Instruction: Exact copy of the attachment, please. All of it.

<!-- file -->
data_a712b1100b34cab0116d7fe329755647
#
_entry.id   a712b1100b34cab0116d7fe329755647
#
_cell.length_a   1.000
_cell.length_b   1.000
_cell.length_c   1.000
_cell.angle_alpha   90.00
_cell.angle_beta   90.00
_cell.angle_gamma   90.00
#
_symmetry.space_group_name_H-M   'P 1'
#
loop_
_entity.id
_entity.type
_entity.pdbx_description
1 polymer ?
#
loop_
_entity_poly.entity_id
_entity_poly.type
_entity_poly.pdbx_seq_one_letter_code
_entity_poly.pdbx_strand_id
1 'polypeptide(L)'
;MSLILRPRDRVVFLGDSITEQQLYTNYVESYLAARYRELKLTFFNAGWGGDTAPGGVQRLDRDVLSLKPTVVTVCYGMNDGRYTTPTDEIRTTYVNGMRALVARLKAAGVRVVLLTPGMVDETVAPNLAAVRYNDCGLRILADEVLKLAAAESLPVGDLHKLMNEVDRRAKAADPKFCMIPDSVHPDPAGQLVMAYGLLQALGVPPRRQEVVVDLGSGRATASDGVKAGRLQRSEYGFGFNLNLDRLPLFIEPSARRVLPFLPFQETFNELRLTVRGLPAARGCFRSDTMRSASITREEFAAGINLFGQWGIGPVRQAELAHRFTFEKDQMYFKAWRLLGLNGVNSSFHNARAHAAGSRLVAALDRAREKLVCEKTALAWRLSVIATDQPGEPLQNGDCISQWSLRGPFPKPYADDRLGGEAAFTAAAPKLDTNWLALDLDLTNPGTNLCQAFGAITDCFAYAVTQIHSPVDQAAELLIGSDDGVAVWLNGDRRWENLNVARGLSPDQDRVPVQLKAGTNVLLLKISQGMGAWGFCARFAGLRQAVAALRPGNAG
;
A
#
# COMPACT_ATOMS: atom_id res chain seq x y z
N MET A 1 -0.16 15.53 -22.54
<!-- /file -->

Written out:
data_a712b1100b34cab0116d7fe329755647
#
_entry.id   a712b1100b34cab0116d7fe329755647
#
_cell.length_a   1.000
_cell.length_b   1.000
_cell.length_c   1.000
_cell.angle_alpha   90.00
_cell.angle_beta   90.00
_cell.angle_gamma   90.00
#
_symmetry.space_group_name_H-M   'P 1'
#
loop_
_entity.id
_entity.type
_entity.pdbx_description
1 polymer ?
#
loop_
_entity_poly.entity_id
_entity_poly.type
_entity_poly.pdbx_seq_one_letter_code
_entity_poly.pdbx_strand_id
1 'polypeptide(L)'
;MSLILRPRDRVVFLGDSITEQQLYTNYVESYLAARYRELKLTFFNAGWGGDTAPGGVQRLDRDVLSLKPTVVTVCYGMNDGRYTTPTDEIRTTYVNGMRALVARLKAAGVRVVLLTPGMVDETVAPNLAAVRYNDCGLRILADEVLKLAAAESLPVGDLHKLMNEVDRRAKAADPKFCMIPDSVHPDPAGQLVMAYGLLQALGVPPRRQEVVVDLGSGRATASDGVKAGRLQRSEYGFGFNLNLDRLPLFIEPSARRVLPFLPFQETFNELRLTVRGLPAARGCFRSDTMRSASITREEFAAGINLFGQWGIGPVRQAELAHRFTFEKDQMYFKAWRLLGLNGVNSSFHNARAHAAGSRLVAALDRAREKLVCEKTALAWRLSVIATDQPGEPLQNGDCISQWSLRGPFPKPYADDRLGGEAAFTAAAPKLDTNWLALDLDLTNPGTNLCQAFGAITDCFAYAVTQIHSPVDQAAELLIGSDDGVAVWLNGDRRWENLNVARGLSPDQDRVPVQLKAGTNVLLLKISQGMGAWGFCARFAGLRQAVAALRPGNAG
;
A
#
# COMPACT_ATOMS: atom_id res chain seq x y z
N MET A 1 -0.16 15.53 -22.54